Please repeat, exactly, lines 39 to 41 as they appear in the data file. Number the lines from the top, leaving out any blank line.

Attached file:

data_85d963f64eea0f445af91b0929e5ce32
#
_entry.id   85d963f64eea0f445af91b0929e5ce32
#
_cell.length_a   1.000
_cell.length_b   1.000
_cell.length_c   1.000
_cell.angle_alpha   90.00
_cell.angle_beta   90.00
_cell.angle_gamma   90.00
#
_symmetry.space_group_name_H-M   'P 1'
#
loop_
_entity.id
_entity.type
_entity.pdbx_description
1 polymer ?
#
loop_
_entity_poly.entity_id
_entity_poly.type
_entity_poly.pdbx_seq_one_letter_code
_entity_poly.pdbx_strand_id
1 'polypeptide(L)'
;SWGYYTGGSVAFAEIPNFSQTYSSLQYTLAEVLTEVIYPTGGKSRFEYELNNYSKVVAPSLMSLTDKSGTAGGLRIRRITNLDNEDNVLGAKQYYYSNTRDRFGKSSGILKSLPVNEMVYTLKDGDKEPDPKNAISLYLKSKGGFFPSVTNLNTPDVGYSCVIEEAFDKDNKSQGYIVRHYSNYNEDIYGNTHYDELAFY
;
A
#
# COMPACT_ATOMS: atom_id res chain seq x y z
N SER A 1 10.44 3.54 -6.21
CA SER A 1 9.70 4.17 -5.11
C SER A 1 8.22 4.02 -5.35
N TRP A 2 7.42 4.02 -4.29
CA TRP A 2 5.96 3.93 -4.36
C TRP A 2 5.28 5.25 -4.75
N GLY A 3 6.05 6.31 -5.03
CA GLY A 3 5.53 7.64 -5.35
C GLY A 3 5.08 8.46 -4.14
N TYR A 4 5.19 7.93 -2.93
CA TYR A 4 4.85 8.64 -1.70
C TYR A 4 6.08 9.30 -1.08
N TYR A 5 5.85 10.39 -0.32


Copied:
C GLY A 3 5.08 8.46 -4.14
N TYR A 4 5.19 7.93 -2.93
CA TYR A 4 4.85 8.64 -1.70